If you're running short on cash or you need to borrow money for a major purchase, taking out a bank loan may be the answer. Bank loans generally offer flexible repayment terms and they're less expensive than payday or cash advance loans. On the other hand, borrowing money from a bank does have some drawbacks. Before you apply for a bank loan, it's helpful to consider all the potential advantages and disadvantages.
Make Expensive Purchases
One of the biggest advantages of bank loans is that they make it possible to purchase big-ticket items. Unless you have a sizable nest egg already tucked away, chances are you'll need a bank loan if you and your spouse want to buy your first home, make renovations to your existing home or upgrade your cars. Bank loans can also come in handy if you have a lot of high-interest debt you want to consolidate or if you need to pay for medical expenses that your insurance doesn't cover.
Borrow at Better Rates
A second benefit of borrowing from a bank is the money you'll save on interest. You could take a cash advance from your credit card, but you'll likely have to pay a fee for borrowing the money. On top of the fees, credit card companies typically charge much higher interest rates on cash advances than purchases. Payday loans are another option if you need cash fast, but the Federal Trade Commission warns that these types of loans can carry interest rates nearing 400 percent. Bank loans, on the other hand, typically feature rates of 10 percent or less, depending on the type of loan you get.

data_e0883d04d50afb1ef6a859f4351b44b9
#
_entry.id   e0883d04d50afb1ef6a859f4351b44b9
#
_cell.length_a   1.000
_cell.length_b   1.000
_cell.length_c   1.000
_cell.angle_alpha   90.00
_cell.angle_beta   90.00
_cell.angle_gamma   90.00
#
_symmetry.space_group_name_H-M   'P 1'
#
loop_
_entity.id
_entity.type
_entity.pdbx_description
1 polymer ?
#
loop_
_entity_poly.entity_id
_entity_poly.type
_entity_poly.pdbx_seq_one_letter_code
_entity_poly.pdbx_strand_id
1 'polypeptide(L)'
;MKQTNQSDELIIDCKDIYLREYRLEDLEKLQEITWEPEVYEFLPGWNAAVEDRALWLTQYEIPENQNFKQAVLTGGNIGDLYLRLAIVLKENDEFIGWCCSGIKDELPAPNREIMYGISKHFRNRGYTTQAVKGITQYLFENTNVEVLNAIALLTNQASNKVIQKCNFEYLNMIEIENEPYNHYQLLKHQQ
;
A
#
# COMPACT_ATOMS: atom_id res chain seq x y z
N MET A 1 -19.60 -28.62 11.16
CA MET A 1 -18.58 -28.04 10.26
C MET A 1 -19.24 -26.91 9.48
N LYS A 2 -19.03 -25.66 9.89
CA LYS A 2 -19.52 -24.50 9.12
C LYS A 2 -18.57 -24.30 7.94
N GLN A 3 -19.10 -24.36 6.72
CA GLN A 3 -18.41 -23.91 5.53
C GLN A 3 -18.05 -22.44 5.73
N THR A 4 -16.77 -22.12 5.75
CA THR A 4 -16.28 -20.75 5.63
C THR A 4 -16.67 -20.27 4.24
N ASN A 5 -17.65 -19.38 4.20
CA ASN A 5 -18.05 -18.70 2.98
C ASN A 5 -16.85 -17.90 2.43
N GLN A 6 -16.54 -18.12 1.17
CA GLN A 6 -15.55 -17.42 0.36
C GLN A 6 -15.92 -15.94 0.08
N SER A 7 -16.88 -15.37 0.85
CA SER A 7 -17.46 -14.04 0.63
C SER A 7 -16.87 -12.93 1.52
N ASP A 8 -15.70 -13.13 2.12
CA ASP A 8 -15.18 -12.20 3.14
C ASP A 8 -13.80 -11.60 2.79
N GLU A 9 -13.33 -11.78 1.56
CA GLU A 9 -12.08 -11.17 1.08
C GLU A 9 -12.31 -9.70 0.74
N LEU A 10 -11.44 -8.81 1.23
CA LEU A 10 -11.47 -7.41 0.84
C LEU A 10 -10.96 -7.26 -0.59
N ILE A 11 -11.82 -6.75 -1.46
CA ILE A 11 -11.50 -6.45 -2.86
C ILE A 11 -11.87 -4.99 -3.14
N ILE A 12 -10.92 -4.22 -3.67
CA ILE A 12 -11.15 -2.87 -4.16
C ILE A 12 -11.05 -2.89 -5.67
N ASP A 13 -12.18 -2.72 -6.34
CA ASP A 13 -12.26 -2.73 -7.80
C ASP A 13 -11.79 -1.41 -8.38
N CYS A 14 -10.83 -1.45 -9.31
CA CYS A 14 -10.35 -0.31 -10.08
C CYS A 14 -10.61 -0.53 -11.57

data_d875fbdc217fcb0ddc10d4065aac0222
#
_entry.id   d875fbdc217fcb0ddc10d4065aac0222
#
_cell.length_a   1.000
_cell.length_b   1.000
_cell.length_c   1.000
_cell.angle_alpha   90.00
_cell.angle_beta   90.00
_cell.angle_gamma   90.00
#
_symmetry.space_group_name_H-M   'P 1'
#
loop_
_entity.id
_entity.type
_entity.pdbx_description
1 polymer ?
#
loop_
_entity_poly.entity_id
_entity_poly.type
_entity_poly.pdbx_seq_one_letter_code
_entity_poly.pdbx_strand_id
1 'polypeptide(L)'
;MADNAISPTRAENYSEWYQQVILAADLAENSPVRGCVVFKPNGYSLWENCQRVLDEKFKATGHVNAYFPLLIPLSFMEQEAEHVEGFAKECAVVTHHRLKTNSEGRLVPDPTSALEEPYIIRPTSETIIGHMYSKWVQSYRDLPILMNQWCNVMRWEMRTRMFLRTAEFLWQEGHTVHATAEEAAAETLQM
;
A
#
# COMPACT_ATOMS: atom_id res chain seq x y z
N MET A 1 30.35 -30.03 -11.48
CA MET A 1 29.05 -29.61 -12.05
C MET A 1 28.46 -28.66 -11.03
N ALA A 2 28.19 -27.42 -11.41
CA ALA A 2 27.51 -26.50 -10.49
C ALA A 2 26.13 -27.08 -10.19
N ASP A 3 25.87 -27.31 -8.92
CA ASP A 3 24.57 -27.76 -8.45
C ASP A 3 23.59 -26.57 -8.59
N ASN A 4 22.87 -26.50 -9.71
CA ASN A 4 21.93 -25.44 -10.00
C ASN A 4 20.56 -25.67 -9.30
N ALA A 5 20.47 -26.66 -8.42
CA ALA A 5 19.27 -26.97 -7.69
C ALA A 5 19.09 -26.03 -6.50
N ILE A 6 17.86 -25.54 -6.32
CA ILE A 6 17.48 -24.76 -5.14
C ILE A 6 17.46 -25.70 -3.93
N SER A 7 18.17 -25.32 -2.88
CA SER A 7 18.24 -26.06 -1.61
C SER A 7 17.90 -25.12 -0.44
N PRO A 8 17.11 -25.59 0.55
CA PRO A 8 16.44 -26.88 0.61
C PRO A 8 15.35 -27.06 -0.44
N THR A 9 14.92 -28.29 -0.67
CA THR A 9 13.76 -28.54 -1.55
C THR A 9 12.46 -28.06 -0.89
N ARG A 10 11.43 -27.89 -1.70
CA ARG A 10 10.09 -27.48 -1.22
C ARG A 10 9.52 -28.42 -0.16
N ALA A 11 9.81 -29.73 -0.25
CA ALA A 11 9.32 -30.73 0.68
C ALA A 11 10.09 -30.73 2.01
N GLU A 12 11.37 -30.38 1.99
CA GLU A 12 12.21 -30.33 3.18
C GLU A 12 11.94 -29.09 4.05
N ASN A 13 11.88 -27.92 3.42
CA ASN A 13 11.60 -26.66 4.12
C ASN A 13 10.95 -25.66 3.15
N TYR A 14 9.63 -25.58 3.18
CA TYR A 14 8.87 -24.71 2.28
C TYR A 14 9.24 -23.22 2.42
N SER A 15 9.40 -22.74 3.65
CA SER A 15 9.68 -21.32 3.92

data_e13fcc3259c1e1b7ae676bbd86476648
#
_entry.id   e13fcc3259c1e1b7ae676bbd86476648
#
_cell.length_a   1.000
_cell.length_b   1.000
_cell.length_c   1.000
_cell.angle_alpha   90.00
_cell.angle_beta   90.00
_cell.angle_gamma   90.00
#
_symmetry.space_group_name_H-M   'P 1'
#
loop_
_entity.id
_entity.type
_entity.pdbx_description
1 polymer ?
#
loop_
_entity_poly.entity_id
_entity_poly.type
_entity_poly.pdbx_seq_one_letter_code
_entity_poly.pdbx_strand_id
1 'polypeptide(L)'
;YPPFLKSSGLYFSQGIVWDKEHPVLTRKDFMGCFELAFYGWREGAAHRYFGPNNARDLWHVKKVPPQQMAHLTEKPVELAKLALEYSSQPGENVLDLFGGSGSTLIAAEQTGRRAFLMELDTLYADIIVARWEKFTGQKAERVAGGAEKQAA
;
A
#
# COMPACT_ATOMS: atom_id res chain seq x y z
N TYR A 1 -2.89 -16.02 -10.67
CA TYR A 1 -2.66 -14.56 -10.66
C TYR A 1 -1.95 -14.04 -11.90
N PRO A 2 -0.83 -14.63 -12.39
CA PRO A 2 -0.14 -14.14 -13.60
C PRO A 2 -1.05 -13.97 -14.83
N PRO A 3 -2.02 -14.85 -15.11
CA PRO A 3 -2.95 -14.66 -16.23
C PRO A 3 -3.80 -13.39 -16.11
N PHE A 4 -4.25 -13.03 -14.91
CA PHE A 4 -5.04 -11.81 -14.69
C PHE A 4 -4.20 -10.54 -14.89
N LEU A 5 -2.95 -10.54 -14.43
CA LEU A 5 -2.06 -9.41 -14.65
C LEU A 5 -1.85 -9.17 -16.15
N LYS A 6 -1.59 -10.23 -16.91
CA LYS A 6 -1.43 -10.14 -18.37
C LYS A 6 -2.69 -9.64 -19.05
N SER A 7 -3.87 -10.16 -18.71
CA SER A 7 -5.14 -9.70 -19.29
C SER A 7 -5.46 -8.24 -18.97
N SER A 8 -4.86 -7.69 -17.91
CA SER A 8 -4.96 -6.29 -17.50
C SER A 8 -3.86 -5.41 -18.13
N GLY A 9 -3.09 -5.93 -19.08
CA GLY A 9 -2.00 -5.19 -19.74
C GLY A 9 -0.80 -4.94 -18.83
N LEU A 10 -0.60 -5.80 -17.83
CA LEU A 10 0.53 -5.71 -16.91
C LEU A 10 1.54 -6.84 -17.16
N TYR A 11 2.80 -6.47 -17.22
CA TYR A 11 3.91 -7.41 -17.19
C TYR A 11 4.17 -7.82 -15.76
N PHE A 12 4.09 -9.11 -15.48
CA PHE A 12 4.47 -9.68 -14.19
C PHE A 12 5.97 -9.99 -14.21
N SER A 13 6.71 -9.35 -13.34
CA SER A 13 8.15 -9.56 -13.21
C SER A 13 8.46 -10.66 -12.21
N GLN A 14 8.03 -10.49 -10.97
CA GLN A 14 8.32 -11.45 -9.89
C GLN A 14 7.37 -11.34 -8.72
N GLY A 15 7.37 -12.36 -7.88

Incur Long-Term Costs
If you need money for a big purchase, borrowing from the bank typically means you'll have more time to repay what you owe. Home loans, for example, usually have repayment lengths ranging from 15 to 30 years. Car loans last for a shorter period of time, but you still typically have multiple years to pay off your vehicle. The downside of taking longer to pay off a bank loan is that you'll end up paying a significant amount in interest.
Stricter Eligibility Requirements
Applying for a bank loan doesn't guarantee you'll get approved. Compared to payday lenders or title lenders, banks have much higher standards when it comes to qualifying for a loan. Your credit score is one of the biggest factors banks use to determine whether to lend you money. The lower your score, the harder it may be to get approved. The bank will also look at you and your spouse's income, how much debt you owe, your total assets and the value of any property you're planning to use as collateral.
Rebecca Lake is a freelance writer and virtual assistant living in the southeast. She has been writing professionally since 2009 for various websites. Lake received her master's degree in criminal justice from Charleston Southern University.